Edition 10 Volume 5 - March 08, 2024

Arab state fragmentation

Value in adding value -   Riad al Khouri

Though political reform is still a distant mirage for many in the region, some positive economic developments are becoming apparent.

Failed states: new threat to Egypt's national interest -   Gamal A. G. Soltan

The Middle East lacks an institutional framework that can address the problem of failing states.

Toward a genuinely new Middle East? -   Claire Spencer

Everything has to change in order for things to stay the same.

Jordan and the new realities in the region -   Nawaf W. Tell

A prominent Saudi role enhances Jordan's ability to maneuver.

Value in adding value
 Riad al Khouri

The Arab world is fragmented, its 22 "sister" countries regularly bickering in one endless political soap opera. The state structures within each country are also fragile, with soldiers and policemen propping up corrupt regimes, or misdirected coercive power causing mayhem (as in the different but equally sad examples of contemporary Iraq, Lebanon, Palestine and Somalia). The special case of the Palestinians aside, decades after the last Arab country gained independence the internal and external disarray of Arab states is mutually re-enforcing to make a complex vicious circle.

But putting aside the political weakness and fragmentation of Arab countries, what about economic structures? Not surprisingly, the same is true of Arab economic structures as it is of politics: Arab economies have historically been unintegrated with each other, while internally they still have a long way to go to become sustainably prosperous. Could that now be changing?

Though political reform is still a distant mirage for many in the region, some positive economic developments are becoming apparent. Among these are internal business liberalization processes in several Arab countries, while external trade developments also look promising. It used to be the case that Arab states did little business with each other, but that is starting to change, thanks in part to the Arab Free Trade Area (AFTA). AFTA was launched in 1997, and 17 countries are now part of it (Mauritania, Djibouti, Somalia, the Comoros, and Algeria are still outside) accounting for 96 percent of total intra-Arab trade. The AFTA aims to abolish tariffs and other barriers to intra-Arab commerce, and the goal of duty-free merchandise trade among members is now close to being achieved. (Services had initially been excluded, but 11 countries have now started the process of integrating their non-merchandise trade into AFTA.)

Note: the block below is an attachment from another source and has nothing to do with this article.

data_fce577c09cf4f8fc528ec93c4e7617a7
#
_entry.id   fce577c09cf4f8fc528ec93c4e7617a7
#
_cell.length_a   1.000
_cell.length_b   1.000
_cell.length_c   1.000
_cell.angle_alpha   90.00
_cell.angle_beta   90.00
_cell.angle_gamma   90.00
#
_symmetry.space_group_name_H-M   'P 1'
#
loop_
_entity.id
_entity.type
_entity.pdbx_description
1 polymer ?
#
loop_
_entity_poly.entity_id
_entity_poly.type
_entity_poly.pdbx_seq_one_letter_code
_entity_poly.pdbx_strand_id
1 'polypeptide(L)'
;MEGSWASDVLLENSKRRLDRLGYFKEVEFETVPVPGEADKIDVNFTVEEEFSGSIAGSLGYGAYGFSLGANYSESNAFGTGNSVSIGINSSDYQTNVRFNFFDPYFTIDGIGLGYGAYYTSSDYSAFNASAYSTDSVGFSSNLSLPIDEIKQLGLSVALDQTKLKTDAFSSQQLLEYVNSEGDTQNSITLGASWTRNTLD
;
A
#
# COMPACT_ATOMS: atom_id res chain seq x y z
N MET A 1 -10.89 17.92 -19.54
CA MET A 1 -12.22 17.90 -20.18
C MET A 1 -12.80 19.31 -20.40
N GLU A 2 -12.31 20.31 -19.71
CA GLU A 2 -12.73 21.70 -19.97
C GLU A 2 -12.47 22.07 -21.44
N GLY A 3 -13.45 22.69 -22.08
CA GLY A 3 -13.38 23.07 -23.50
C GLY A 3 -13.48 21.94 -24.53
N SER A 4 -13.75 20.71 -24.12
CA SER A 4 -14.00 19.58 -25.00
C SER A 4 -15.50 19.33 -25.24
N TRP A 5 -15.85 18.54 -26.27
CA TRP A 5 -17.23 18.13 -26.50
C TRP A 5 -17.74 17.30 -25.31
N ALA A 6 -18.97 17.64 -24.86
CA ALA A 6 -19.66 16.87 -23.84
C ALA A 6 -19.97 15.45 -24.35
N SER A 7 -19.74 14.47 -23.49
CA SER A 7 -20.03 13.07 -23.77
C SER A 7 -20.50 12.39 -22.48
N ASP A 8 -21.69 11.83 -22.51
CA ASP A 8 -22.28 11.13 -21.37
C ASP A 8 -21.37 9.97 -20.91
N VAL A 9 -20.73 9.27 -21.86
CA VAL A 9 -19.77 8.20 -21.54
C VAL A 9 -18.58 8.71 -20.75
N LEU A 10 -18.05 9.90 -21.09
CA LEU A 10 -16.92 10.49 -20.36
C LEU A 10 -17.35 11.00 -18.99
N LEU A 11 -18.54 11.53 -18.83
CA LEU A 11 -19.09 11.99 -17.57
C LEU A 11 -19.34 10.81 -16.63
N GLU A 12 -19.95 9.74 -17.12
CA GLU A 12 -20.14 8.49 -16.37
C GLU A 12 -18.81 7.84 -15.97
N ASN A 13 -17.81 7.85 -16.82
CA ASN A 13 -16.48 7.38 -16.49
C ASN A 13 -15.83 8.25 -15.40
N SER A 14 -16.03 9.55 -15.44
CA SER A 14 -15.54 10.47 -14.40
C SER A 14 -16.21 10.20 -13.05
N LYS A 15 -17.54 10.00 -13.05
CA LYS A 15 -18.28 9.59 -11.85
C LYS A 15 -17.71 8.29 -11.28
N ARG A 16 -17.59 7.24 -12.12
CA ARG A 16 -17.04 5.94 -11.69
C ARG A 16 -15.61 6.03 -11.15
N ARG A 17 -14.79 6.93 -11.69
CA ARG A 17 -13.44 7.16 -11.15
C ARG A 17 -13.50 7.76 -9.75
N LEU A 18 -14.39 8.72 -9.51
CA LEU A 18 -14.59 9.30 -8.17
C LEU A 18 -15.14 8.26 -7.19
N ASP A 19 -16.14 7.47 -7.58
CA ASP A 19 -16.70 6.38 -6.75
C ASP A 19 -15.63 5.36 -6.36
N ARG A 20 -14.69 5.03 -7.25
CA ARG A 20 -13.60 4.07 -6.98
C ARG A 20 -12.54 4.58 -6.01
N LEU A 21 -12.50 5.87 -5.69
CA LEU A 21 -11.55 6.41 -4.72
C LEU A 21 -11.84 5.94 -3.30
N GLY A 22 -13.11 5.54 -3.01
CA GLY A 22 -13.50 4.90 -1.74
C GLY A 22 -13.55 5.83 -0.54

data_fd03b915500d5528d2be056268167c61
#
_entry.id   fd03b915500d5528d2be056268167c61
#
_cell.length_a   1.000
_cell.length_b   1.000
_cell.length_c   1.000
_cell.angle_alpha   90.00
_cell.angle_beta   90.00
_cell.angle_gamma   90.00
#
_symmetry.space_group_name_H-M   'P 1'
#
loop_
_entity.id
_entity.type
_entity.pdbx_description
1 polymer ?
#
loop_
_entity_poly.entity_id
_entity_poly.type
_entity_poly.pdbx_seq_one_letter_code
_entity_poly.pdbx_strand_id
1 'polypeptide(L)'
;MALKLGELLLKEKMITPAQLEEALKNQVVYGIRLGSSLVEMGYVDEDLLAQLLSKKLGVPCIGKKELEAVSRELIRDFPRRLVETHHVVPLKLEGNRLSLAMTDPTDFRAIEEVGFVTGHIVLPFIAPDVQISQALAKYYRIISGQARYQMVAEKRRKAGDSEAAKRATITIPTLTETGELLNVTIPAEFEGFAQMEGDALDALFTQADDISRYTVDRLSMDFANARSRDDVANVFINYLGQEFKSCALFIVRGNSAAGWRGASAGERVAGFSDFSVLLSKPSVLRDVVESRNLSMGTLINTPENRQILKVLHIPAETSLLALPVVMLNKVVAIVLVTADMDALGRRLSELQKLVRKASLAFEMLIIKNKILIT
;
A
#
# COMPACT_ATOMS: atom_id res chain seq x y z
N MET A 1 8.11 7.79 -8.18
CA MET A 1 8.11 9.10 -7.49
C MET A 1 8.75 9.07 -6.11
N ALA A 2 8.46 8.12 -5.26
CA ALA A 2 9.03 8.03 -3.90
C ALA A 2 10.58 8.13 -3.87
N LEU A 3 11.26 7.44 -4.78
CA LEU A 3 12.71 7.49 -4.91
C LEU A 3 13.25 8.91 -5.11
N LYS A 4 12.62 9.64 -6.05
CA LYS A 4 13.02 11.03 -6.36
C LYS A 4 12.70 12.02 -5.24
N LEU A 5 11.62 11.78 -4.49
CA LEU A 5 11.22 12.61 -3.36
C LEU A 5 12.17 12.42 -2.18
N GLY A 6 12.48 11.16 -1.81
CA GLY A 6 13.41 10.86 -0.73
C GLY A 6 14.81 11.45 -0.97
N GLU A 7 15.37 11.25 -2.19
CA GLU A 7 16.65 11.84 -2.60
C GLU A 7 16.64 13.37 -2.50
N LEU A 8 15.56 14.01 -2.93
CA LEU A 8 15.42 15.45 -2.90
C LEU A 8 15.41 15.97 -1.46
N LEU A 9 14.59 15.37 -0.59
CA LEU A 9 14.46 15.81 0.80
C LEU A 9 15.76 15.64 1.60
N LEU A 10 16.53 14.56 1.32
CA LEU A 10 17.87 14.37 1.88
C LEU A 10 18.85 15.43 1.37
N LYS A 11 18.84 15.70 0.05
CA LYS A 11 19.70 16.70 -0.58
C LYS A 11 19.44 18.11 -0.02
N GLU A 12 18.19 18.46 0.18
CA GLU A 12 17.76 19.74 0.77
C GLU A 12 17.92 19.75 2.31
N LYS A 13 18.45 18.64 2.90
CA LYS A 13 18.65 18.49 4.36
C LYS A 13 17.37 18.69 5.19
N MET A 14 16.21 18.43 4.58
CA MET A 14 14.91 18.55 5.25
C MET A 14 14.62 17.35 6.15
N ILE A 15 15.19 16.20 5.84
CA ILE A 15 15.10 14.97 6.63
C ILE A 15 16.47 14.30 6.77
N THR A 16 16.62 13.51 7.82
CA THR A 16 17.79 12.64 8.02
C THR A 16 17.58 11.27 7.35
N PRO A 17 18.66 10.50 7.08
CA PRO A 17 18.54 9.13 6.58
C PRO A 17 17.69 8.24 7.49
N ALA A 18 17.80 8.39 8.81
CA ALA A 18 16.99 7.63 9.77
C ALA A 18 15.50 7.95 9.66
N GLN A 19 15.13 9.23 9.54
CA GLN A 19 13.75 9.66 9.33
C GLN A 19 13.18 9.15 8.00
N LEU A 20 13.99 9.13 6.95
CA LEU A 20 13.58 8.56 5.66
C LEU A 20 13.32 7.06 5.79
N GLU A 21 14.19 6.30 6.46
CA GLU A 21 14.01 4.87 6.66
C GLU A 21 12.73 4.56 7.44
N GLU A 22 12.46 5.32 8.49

Partly thanks to AFTA, trade among Arab states has risen: in 2024, 7.2 percent of Arab merchandise exports went to other Arab states; by 2024, the figure was 8.1 percent; with the comparable numbers for imports moving from 10.2 percent to 12.4 percent over the same period. This is not a spectacular jump, and is still far from the percentages for intra- EU or North American commerce but the trend is clear, with partial figures for 2024 indicating a further rise and the outlook for 2024 even better. The same is true for non-merchandise trade, as business in sectors such as banking, transport, and tourism is booming among Arab countries. Finally, and related to this trend, intra-Arab investment is also rising strongly.

Parallel to but going beyond AFTA, Egypt, Morocco, Tunisia, and Jordan in 2024 entered into the Agadir Agreement, which seeks to establish an Arab-Mediterranean free trade zone by 2024. (Lebanon and Syria have also expressed interest in joining Agadir, and other serious potential members are Algeria, Libya, Mauritania, and Palestine.) Encouraged by the highly successful Israeli-Jordanian-American Qualifying Industrial Zone (QIZ) model, which has seen Jordan selling billions of dollars worth of goods to America in the past decade, Agadir seeks to boost exports to Europe through accumulation of value added among Arab and European producers.

To do this first requires unifying "rules of origin" (i.e., the way that countries determine where and how goods are transformed into finished products) to allow member exports to benefit from duty-free entry into the EU market. The principle is simple: for the manufacturers of one country to enter another at a low or no tariff charge under a free trade agreement, a certain amount of local value added has to occur. In the case of the QIZs, a product with 11.7 percent added value that is Jordanian, 7-8 percent Israeli and the balance of 35 percent from either the US or Palestine, can enjoy duty free entry into the American market. For example, if a skirt costing $1 is imported into Jordan from India and dyed in Amman to raise its value to $1.12, it cannot by that transformation alone enter the US market free of duty under current Jordanian-American trade rules. However, if that same skirt also gets Israeli trim worth $0.08 and an American zipper costing $0.16, then the finished product has added the necessary amount of value (in this case stipulated at 35 percent or more) to qualify for duty free entry into the American market. Agadir aims to do something similar vis-a-vis Europe, adding value from European countries and Arab signatories to enter the EU duty-free.

While not a panacea for economic fragmentation, AFTA and the more ambitious Agadir accord are quietly drawing Arab countries closer. As the rest of the world integrates economically, the Arabs will have little choice but to do the same.- Published 8/3/2007 © bitterlemons-international.org